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When you correct your spouse too much


Bishop Charles Ighele

The marriage between Mr. Benjamin Peters and Mrs. Rita Peters (not real names) is not what you may refer to as a happy one. A first time visitor will know that the marriage is not healthy. In fact, it is very, very sick. Imagine entering their home, ringing the doorbell and both of them come out to open the door to welcome you. And as you are about to take your seat, you hear the man barking at the wife: “who put that tumbler on top of that book shelf? I have already told you since we got married that I like my home being tidied.” The woman then replies, “I am not the one who put it there” and the man changes to a higher barking channel, “but didn’t you see it? Or don’t you have eyes? If I as a man can see it now, why can’t you as a woman see it before now?”

This is the scenario in a home, where one of the spouses is “Mr. corrector” or “Mrs. corrector.” In this case, the man is “Mr. corrector” while the woman is “Mrs. correctee.” Now, how would you feel, if you were in that kind of marriage? Certainly you wouldn’t call that a happy marriage. It is not as if what Mr. Benjamin Peters did that day was a one-off. That is how he behaves. He corrects his wife constantly both publicly and in the privacy of their home.

One day, Rita almost cried her eyes out, when their five-year-old son said, “Mummy, why is daddy always shouting at you? Why is daddy always quarreling with you?” On many occasions, Rita had pleaded with her husband that he should stop correcting her in public and in the presence of their children, but her husband wouldn’t agree. Rather, he would say that errors should be corrected immediately they are made. With this kind of belief system possessed by her husband, Rita found it difficult to make her husband change his ways. Her husband keeps blaming her that it is her behaviour that makes him to keep correcting her and that if she changes her behaviour, he will stop correcting her.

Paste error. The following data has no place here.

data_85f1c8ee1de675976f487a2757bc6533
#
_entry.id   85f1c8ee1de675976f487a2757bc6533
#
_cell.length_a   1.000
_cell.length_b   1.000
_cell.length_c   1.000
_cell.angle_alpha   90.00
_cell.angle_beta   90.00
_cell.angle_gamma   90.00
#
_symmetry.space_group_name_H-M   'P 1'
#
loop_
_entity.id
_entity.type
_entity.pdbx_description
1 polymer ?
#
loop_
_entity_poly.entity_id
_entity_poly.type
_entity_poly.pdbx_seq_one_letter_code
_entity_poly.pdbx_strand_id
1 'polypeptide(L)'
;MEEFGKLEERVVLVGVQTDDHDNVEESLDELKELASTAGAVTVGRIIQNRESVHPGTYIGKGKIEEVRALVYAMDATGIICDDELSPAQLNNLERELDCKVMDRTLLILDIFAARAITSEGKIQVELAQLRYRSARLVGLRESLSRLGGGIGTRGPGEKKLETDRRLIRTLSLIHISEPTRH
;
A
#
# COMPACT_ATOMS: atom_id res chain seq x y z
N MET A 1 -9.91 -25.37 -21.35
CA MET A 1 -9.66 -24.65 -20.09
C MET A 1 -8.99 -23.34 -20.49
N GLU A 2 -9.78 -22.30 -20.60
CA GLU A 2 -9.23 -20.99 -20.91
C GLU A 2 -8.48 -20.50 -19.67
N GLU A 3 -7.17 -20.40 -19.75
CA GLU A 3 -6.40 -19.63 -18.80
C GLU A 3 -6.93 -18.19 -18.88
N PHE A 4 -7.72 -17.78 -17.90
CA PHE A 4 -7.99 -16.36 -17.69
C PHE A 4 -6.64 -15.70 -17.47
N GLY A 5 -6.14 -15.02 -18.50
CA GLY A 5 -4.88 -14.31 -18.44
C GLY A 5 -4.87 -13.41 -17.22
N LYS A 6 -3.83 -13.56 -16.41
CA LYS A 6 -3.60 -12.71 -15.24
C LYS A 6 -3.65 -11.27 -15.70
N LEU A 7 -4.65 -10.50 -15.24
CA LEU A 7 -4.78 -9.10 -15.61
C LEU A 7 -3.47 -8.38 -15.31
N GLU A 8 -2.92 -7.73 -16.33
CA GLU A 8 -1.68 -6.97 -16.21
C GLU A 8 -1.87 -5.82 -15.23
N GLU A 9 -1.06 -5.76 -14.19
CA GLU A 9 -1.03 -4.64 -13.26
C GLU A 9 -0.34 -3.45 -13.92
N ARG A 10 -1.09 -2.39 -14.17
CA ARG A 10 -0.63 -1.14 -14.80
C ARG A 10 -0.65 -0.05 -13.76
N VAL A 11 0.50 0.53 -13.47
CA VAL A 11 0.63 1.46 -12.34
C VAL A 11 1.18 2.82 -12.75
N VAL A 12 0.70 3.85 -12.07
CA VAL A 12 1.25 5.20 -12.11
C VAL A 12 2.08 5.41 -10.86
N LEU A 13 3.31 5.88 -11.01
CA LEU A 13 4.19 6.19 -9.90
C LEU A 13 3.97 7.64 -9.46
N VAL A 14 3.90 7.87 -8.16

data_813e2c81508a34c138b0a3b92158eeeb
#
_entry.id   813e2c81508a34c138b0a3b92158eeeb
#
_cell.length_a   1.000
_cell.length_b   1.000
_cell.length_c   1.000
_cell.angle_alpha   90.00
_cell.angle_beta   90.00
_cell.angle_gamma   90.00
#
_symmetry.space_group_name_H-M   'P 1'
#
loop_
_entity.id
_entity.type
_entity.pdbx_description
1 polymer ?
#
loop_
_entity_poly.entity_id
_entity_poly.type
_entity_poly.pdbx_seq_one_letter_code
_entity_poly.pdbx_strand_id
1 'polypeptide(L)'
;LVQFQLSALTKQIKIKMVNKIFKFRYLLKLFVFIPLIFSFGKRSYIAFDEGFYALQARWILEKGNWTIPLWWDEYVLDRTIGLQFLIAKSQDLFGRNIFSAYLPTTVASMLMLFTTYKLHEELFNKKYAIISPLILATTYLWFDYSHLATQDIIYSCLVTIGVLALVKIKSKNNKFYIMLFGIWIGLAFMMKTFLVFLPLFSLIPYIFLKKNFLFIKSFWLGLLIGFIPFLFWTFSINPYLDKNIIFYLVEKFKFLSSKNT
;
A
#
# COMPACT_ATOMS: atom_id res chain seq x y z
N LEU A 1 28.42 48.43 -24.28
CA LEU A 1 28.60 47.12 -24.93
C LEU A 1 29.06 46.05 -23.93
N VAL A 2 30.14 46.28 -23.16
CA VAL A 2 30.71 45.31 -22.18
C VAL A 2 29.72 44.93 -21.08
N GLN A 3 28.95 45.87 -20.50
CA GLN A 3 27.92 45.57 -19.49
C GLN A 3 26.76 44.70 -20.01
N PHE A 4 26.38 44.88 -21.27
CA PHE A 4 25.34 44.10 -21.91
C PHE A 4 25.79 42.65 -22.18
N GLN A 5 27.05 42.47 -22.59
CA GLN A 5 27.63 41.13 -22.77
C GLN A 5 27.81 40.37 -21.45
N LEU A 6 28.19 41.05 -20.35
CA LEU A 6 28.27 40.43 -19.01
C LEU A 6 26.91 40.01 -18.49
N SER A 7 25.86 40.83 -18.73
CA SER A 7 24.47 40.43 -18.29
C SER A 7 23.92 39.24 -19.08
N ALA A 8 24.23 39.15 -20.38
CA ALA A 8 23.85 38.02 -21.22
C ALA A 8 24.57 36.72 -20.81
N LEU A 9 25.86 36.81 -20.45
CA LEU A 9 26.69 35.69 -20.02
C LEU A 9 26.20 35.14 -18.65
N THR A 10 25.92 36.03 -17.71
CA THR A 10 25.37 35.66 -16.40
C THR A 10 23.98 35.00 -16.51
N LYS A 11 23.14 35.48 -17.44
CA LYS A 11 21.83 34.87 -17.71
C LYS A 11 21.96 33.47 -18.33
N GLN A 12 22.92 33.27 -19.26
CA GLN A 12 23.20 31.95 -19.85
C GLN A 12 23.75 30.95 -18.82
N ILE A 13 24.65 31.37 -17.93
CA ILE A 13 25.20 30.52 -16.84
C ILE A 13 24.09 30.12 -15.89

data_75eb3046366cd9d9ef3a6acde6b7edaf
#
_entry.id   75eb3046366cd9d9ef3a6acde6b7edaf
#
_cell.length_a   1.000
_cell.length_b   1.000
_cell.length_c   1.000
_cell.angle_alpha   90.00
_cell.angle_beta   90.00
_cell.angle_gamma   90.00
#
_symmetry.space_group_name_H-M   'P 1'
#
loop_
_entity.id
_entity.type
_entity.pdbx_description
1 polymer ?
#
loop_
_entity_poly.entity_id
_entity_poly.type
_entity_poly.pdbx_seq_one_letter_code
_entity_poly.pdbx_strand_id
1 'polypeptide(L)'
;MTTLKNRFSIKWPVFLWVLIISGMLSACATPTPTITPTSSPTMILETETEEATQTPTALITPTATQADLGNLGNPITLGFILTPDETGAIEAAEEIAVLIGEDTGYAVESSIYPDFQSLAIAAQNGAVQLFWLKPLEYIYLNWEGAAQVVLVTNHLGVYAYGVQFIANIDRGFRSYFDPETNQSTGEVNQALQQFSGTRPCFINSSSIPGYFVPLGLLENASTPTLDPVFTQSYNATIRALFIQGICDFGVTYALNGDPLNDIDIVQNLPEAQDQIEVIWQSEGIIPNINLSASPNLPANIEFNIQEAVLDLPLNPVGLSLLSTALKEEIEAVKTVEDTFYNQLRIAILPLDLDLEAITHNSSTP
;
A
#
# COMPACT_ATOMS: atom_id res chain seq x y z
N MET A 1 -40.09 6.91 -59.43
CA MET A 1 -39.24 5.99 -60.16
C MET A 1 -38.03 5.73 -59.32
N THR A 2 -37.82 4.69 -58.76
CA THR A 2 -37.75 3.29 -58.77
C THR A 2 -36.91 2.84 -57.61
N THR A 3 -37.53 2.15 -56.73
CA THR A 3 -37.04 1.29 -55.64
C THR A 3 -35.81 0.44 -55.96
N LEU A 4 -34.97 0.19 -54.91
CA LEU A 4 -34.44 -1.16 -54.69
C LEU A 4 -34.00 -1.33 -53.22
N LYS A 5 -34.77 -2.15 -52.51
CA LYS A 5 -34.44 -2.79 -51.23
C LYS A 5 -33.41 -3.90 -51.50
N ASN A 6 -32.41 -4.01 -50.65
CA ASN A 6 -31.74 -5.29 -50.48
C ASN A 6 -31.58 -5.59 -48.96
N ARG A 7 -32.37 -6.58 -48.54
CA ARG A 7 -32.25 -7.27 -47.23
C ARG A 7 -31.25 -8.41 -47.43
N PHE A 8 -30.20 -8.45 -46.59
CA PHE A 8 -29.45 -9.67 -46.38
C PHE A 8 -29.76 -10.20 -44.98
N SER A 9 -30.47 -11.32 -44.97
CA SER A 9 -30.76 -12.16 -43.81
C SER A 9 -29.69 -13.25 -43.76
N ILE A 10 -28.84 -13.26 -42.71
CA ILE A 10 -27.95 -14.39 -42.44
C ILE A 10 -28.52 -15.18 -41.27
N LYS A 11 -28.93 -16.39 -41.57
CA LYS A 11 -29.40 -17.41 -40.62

But come to think of it, who has a problem among the two of them? Is it the man or the woman? As for me, it is the man who has a problem and it is a very big problem. He lacks patience and self-control. He lacks maturity and the knowledge of how females are wired. That is why he thinks that he will get the best out of his wife through constant corrections. Among other things, he also does not have respect for his wife. When a man has respect for his wife, he will not treat her this way. And when a woman has respect for her husband, she will not treat and live with him the way Jezebel treated and lived with Ahab. Imagine a wife telling her husband, “You no dey see? Abi you dey craze?”

I have discovered that many people who correct their spouses so much have inferiority complex. Their own way of dealing with their inferiority complex is by proving to their spouses or their subordinates at work that they know better than them. What I mean here is that, they may unknowingly be fighting their inferiority complex by putting on a superiority complex. People like Benjamin Peters can change their ways and stop inflicting pains on others, if they apply the golden rule that says, “THEREFORE, WHATEVER YOU WANT MEN TO DO TO YOU, DO ALSO TO THEM…” Love you.

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Bishop Charles Ighele
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